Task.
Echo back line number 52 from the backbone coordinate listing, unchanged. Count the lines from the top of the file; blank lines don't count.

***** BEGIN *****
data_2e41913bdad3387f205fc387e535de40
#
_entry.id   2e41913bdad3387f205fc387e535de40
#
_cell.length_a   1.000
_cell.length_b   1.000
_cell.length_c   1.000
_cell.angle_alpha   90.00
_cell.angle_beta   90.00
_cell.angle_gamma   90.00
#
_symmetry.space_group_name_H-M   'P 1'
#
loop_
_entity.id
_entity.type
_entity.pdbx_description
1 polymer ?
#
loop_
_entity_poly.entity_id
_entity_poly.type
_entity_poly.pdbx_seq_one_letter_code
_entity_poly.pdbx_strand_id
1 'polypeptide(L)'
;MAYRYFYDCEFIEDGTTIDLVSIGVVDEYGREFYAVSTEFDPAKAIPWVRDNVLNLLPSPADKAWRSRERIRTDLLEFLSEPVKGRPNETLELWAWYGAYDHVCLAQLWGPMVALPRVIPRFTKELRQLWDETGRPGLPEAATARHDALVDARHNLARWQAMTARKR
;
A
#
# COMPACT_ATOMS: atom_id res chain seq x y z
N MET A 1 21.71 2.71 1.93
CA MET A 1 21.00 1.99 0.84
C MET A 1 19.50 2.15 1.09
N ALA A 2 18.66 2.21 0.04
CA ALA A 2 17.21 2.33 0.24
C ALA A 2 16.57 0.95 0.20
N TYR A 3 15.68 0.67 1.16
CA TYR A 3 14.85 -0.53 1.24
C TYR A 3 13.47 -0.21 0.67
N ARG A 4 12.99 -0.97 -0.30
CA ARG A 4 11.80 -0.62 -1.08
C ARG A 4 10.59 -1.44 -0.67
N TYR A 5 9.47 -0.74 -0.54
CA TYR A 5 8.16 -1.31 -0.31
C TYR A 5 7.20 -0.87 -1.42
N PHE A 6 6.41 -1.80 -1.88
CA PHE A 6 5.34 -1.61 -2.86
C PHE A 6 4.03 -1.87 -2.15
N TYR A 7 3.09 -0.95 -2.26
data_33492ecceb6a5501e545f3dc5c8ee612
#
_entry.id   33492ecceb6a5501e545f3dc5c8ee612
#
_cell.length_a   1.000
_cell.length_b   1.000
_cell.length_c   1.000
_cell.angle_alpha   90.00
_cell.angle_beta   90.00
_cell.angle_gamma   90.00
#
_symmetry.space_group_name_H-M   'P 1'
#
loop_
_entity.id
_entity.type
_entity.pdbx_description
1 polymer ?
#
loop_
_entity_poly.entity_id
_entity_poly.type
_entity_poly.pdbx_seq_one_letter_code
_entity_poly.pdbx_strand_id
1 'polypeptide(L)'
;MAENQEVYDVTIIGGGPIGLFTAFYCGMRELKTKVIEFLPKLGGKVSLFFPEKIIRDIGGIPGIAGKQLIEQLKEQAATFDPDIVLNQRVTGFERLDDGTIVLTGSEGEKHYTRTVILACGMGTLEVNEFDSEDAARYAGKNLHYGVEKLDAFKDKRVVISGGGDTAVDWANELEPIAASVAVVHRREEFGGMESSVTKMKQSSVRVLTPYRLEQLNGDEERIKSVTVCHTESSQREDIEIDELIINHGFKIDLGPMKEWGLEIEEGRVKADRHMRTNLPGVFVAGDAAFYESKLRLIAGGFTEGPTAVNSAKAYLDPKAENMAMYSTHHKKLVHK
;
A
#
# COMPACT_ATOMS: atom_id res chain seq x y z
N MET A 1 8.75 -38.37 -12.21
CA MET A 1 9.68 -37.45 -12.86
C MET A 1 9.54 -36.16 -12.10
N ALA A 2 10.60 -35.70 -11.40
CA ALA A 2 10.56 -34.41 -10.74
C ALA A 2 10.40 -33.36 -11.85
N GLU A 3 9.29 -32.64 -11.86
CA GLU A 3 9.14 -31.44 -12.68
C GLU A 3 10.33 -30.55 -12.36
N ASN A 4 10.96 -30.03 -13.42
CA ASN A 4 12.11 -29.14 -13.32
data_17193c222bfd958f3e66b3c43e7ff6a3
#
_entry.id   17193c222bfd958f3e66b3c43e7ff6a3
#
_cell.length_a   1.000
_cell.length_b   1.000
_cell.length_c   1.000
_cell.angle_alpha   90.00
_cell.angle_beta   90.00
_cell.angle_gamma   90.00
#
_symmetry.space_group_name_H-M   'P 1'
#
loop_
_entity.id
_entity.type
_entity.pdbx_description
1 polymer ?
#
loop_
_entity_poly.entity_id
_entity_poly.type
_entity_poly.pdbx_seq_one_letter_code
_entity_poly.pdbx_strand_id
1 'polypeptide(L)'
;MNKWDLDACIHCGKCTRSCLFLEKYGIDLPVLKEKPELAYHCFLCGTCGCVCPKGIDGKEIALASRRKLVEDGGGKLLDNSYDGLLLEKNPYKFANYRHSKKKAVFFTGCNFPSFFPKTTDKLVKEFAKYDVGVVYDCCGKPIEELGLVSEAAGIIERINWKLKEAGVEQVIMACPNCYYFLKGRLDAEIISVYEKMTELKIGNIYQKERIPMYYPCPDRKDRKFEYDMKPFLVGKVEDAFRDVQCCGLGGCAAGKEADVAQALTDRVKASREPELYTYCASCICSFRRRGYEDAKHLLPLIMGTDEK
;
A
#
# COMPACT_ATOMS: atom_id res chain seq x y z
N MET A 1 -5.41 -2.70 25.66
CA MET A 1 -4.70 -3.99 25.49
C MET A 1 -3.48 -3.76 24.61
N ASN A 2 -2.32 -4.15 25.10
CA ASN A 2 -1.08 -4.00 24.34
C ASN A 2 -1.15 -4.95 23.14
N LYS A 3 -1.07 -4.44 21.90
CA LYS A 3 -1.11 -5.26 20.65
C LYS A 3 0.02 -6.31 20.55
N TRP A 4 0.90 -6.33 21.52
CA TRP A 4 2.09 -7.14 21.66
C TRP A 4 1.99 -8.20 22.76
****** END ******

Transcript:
_entry.id   33492ecceb6a5501e545f3dc5c8ee612